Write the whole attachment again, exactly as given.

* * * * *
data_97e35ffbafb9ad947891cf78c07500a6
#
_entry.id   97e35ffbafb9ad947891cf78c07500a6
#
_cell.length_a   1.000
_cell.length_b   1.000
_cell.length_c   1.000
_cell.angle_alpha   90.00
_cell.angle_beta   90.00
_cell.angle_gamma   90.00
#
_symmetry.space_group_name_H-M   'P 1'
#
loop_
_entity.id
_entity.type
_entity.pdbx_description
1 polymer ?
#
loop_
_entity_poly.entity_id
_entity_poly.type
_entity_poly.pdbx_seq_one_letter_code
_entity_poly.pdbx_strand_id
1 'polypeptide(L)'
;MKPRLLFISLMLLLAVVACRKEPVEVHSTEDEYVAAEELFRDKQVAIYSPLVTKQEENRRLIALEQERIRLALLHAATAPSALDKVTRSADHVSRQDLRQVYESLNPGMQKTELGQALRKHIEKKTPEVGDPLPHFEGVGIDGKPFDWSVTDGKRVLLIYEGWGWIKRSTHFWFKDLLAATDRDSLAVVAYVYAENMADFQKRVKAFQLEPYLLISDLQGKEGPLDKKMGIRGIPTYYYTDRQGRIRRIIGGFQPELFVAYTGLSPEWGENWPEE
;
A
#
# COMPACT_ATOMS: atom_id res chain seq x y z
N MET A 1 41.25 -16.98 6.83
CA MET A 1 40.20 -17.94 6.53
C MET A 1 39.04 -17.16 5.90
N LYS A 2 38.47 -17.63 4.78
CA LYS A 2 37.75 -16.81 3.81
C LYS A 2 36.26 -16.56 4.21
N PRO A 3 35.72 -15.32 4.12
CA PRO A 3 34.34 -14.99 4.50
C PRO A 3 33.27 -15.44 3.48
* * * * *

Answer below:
data_97e35ffbafb9ad947891cf78c07500a6
#
_entry.id   97e35ffbafb9ad947891cf78c07500a6
#
_cell.length_a   1.000
_cell.length_b   1.000
_cell.length_c   1.000
_cell.angle_alpha   90.00
_cell.angle_beta   90.00
_cell.angle_gamma   90.00
#
_symmetry.space_group_name_H-M   'P 1'
#
loop_
_entity.id
_entity.type
_entity.pdbx_description
1 polymer ?
#
loop_
_entity_poly.entity_id
_entity_poly.type
_entity_poly.pdbx_seq_one_letter_code
_entity_poly.pdbx_strand_id
1 'polypeptide(L)'
;MKPRLLFISLMLLLAVVACRKEPVEVHSTEDEYVAAEELFRDKQVAIYSPLVTKQEENRRLIALEQERIRLALLHAATAPSALDKVTRSADHVSRQDLRQVYESLNPGMQKTELGQALRKHIEKKTPEVGDPLPHFEGVGIDGKPFDWSVTDGKRVLLIYEGWGWIKRSTHFWFKDLLAATDRDSLAVVAYVYAENMADFQKRVKAFQLEPYLLISDLQGKEGPLDKKMGIRGIPTYYYTDRQGRIRRIIGGFQPELFVAYTGLSPEWGENWPEE
;
A
#
# COMPACT_ATOMS: atom_id res chain seq x y z
N MET A 1 41.25 -16.98 6.83
CA MET A 1 40.20 -17.94 6.53
C MET A 1 39.04 -17.16 5.90
N LYS A 2 38.47 -17.63 4.78
CA LYS A 2 37.75 -16.81 3.81
C LYS A 2 36.26 -16.56 4.21
N PRO A 3 35.72 -15.32 4.12
CA PRO A 3 34.34 -14.99 4.50
C PRO A 3 33.27 -15.44 3.48